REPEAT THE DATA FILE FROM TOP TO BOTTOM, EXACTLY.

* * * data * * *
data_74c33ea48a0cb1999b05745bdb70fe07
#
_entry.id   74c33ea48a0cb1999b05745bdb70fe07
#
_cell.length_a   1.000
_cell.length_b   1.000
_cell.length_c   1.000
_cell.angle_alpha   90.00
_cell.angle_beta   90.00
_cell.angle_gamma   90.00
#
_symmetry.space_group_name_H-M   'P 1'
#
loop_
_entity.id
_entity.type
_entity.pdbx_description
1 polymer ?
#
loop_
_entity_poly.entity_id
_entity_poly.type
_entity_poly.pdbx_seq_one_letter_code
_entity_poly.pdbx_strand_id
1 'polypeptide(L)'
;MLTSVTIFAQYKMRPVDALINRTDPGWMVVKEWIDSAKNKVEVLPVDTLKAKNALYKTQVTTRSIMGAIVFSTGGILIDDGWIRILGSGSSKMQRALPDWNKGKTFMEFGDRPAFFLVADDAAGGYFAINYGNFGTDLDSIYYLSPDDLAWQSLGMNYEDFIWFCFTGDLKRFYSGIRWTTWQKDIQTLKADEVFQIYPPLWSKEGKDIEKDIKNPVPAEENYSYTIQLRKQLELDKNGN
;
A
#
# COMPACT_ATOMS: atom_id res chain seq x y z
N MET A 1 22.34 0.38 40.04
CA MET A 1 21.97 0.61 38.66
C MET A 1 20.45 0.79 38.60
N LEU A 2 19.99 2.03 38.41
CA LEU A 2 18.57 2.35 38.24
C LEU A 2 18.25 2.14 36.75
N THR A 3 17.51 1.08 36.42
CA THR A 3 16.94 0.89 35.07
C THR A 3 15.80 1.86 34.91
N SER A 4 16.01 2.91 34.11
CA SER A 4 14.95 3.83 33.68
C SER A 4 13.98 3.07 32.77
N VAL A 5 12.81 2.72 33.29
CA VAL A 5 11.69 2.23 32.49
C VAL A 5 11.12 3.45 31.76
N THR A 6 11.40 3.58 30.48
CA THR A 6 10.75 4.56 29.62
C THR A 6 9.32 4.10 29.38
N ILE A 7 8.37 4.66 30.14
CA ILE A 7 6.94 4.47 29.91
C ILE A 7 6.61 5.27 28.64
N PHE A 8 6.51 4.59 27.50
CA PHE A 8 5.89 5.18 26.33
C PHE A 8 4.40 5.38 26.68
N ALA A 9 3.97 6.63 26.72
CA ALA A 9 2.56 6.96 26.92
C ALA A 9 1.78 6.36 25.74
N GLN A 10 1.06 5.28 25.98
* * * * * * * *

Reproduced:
data_74c33ea48a0cb1999b05745bdb70fe07
#
_entry.id   74c33ea48a0cb1999b05745bdb70fe07
#
_cell.length_a   1.000
_cell.length_b   1.000
_cell.length_c   1.000
_cell.angle_alpha   90.00
_cell.angle_beta   90.00
_cell.angle_gamma   90.00
#
_symmetry.space_group_name_H-M   'P 1'
#
loop_
_entity.id
_entity.type
_entity.pdbx_description
1 polymer ?
#
loop_
_entity_poly.entity_id
_entity_poly.type
_entity_poly.pdbx_seq_one_letter_code
_entity_poly.pdbx_strand_id
1 'polypeptide(L)'
;MLTSVTIFAQYKMRPVDALINRTDPGWMVVKEWIDSAKNKVEVLPVDTLKAKNALYKTQVTTRSIMGAIVFSTGGILIDDGWIRILGSGSSKMQRALPDWNKGKTFMEFGDRPAFFLVADDAAGGYFAINYGNFGTDLDSIYYLSPDDLAWQSLGMNYEDFIWFCFTGDLKRFYSGIRWTTWQKDIQTLKADEVFQIYPPLWSKEGKDIEKDIKNPVPAEENYSYTIQLRKQLELDKNGN
;
A
#
# COMPACT_ATOMS: atom_id res chain seq x y z
N MET A 1 22.34 0.38 40.04
CA MET A 1 21.97 0.61 38.66
C MET A 1 20.45 0.79 38.60
N LEU A 2 19.99 2.03 38.41
CA LEU A 2 18.57 2.35 38.24
C LEU A 2 18.25 2.14 36.75
N THR A 3 17.51 1.08 36.42
CA THR A 3 16.94 0.89 35.07
C THR A 3 15.80 1.86 34.91
N SER A 4 16.01 2.91 34.11
CA SER A 4 14.95 3.83 33.68
C SER A 4 13.98 3.07 32.77
N VAL A 5 12.81 2.72 33.29
CA VAL A 5 11.69 2.23 32.49
C VAL A 5 11.12 3.45 31.76
N THR A 6 11.40 3.58 30.48
CA THR A 6 10.75 4.56 29.62
C THR A 6 9.32 4.10 29.38
N ILE A 7 8.37 4.66 30.14
CA ILE A 7 6.94 4.47 29.91
C ILE A 7 6.61 5.27 28.64
N PHE A 8 6.51 4.59 27.50
CA PHE A 8 5.89 5.18 26.33
C PHE A 8 4.40 5.38 26.68
N ALA A 9 3.97 6.63 26.72
CA ALA A 9 2.56 6.96 26.92
C ALA A 9 1.78 6.36 25.74
N GLN A 10 1.06 5.28 25.98